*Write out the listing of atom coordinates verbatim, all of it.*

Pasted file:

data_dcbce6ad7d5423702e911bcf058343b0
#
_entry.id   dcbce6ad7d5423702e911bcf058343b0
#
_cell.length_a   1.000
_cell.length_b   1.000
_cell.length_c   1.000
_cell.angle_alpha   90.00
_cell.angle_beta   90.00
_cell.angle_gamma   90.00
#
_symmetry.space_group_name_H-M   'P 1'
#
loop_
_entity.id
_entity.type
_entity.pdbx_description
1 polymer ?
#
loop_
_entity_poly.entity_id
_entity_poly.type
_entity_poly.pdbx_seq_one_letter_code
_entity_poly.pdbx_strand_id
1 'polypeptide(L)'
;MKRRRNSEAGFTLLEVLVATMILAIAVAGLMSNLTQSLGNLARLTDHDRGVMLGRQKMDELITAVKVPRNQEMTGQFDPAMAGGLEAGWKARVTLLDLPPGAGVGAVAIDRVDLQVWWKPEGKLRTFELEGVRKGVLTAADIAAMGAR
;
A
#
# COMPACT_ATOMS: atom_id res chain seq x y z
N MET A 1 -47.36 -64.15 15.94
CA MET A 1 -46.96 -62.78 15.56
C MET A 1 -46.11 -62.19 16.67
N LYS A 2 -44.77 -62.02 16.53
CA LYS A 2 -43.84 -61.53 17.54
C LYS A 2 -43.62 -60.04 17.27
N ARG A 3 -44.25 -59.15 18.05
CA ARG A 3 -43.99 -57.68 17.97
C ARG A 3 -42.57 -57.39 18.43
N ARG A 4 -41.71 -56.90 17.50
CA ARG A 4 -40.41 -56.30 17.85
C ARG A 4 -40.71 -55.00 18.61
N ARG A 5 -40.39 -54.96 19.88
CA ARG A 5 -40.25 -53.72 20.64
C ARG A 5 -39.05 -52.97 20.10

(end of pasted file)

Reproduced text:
data_dcbce6ad7d5423702e911bcf058343b0
#
_entry.id   dcbce6ad7d5423702e911bcf058343b0
#
_cell.length_a   1.000
_cell.length_b   1.000
_cell.length_c   1.000
_cell.angle_alpha   90.00
_cell.angle_beta   90.00
_cell.angle_gamma   90.00
#
_symmetry.space_group_name_H-M   'P 1'
#
loop_
_entity.id
_entity.type
_entity.pdbx_description
1 polymer ?
#
loop_
_entity_poly.entity_id
_entity_poly.type
_entity_poly.pdbx_seq_one_letter_code
_entity_poly.pdbx_strand_id
1 'polypeptide(L)'
;MKRRRNSEAGFTLLEVLVATMILAIAVAGLMSNLTQSLGNLARLTDHDRGVMLGRQKMDELITAVKVPRNQEMTGQFDPAMAGGLEAGWKARVTLLDLPPGAGVGAVAIDRVDLQVWWKPEGKLRTFELEGVRKGVLTAADIAAMGAR
;
A
#
# COMPACT_ATOMS: atom_id res chain seq x y z
N MET A 1 -47.36 -64.15 15.94
CA MET A 1 -46.96 -62.78 15.56
C MET A 1 -46.11 -62.19 16.67
N LYS A 2 -44.77 -62.02 16.53
CA LYS A 2 -43.84 -61.53 17.54
C LYS A 2 -43.62 -60.04 17.27
N ARG A 3 -44.25 -59.15 18.05
CA ARG A 3 -43.99 -57.68 17.97
C ARG A 3 -42.57 -57.39 18.43
N ARG A 4 -41.71 -56.90 17.50
CA ARG A 4 -40.41 -56.30 17.85
C ARG A 4 -40.71 -55.00 18.61
N ARG A 5 -40.39 -54.96 19.88
CA ARG A 5 -40.25 -53.72 20.64
C ARG A 5 -39.05 -52.97 20.10